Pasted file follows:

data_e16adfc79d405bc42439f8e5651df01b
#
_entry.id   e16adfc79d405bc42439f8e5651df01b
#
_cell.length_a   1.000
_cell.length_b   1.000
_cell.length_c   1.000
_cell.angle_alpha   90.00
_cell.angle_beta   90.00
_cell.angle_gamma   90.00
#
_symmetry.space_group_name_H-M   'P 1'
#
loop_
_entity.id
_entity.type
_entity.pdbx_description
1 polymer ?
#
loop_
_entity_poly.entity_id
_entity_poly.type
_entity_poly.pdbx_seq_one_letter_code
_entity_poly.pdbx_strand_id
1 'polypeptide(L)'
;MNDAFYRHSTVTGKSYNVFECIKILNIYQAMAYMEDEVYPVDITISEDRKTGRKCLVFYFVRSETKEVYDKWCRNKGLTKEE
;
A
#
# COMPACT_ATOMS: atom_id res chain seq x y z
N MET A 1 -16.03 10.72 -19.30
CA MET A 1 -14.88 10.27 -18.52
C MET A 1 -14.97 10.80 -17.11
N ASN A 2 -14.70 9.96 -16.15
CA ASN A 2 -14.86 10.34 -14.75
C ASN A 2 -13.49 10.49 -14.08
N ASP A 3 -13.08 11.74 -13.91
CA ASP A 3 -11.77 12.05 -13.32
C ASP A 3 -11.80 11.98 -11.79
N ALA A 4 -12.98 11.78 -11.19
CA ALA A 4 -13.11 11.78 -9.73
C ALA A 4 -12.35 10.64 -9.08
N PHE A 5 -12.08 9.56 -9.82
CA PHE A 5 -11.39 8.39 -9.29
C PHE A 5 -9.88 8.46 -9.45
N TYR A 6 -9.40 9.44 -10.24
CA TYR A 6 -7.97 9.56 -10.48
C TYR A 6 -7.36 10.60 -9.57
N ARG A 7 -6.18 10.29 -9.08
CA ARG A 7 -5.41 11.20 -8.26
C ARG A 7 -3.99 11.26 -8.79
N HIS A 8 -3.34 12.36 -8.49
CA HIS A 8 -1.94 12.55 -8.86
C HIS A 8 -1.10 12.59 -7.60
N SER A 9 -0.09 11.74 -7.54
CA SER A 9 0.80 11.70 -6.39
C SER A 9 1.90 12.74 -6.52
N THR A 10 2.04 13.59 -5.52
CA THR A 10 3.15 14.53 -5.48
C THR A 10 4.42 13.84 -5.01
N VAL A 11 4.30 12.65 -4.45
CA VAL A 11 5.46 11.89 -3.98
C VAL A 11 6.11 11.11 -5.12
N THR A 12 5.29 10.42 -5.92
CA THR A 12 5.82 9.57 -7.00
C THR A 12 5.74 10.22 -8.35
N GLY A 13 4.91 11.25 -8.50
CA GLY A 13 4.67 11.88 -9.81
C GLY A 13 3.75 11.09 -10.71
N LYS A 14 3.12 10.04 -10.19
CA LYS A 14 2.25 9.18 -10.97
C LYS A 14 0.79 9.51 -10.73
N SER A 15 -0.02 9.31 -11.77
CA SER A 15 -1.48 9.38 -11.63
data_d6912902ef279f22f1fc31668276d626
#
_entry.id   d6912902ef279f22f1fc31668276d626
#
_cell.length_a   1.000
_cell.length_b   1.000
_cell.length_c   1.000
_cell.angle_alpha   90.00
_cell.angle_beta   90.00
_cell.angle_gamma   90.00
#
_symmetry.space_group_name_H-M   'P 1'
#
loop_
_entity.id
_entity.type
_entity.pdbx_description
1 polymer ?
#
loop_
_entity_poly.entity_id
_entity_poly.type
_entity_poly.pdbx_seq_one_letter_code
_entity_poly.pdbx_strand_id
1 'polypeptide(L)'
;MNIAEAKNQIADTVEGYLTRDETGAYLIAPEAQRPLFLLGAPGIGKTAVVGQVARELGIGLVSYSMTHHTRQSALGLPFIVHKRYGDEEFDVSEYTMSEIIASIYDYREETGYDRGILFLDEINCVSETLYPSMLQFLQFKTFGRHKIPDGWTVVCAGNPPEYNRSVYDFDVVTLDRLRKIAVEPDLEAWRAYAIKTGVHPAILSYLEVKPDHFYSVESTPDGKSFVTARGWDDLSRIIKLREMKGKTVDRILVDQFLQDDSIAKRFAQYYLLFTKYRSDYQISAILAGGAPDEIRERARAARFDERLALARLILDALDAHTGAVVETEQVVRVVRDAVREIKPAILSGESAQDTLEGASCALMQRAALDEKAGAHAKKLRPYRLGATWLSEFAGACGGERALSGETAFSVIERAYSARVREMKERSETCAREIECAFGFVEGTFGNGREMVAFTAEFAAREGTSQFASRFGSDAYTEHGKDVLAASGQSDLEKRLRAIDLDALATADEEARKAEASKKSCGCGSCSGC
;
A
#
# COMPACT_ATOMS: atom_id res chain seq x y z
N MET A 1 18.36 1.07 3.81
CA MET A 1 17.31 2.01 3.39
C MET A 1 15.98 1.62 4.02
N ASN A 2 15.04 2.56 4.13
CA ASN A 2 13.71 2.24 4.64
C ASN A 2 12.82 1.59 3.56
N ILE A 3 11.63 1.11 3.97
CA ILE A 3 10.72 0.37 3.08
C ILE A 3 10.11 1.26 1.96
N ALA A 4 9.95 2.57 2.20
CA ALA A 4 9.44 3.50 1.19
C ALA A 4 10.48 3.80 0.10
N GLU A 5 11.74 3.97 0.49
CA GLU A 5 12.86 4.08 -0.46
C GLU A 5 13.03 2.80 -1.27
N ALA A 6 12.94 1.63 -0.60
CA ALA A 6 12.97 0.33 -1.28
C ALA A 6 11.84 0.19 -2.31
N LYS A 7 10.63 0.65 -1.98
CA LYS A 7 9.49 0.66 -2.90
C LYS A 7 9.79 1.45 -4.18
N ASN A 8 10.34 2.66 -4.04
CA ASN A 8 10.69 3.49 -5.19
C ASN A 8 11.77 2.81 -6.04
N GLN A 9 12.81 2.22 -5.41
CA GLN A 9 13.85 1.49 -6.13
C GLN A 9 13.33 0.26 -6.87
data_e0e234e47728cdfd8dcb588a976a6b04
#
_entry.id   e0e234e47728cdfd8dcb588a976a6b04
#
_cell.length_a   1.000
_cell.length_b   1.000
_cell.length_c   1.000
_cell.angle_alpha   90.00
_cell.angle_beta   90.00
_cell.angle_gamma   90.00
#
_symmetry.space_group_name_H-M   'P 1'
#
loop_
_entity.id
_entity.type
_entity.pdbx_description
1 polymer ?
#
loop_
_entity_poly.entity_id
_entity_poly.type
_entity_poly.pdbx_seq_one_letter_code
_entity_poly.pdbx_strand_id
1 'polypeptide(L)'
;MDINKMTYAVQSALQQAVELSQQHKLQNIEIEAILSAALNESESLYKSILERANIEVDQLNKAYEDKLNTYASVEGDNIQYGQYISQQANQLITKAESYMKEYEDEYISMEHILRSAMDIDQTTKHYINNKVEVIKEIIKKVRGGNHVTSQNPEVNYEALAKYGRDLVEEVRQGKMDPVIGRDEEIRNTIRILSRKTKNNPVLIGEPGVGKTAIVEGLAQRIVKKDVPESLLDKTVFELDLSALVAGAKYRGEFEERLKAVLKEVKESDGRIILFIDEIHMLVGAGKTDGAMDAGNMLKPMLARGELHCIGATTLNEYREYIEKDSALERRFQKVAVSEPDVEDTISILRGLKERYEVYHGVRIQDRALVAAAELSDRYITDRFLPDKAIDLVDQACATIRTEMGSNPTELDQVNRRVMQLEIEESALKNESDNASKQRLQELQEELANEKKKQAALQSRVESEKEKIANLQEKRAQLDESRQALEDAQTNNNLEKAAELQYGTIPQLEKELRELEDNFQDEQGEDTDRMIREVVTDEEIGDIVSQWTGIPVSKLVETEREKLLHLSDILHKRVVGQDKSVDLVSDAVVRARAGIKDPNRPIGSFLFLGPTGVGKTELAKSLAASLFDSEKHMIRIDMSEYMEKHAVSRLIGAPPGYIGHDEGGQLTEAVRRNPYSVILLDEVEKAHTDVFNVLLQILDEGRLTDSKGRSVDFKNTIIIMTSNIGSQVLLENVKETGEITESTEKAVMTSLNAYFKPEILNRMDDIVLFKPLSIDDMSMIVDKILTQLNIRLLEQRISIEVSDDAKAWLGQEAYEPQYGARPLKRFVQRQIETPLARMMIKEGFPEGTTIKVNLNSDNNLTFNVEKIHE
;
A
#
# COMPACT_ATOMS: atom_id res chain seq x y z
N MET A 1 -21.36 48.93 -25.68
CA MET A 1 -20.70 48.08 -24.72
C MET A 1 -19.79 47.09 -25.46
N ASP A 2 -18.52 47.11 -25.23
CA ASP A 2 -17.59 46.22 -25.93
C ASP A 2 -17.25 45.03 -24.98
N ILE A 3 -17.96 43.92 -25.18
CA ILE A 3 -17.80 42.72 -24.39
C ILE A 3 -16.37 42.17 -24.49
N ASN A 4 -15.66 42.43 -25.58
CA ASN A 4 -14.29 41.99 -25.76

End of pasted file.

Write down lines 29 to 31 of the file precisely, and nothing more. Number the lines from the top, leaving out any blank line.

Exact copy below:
#
# COMPACT_ATOMS: atom_id res chain seq x y z
N MET A 1 -16.03 10.72 -19.30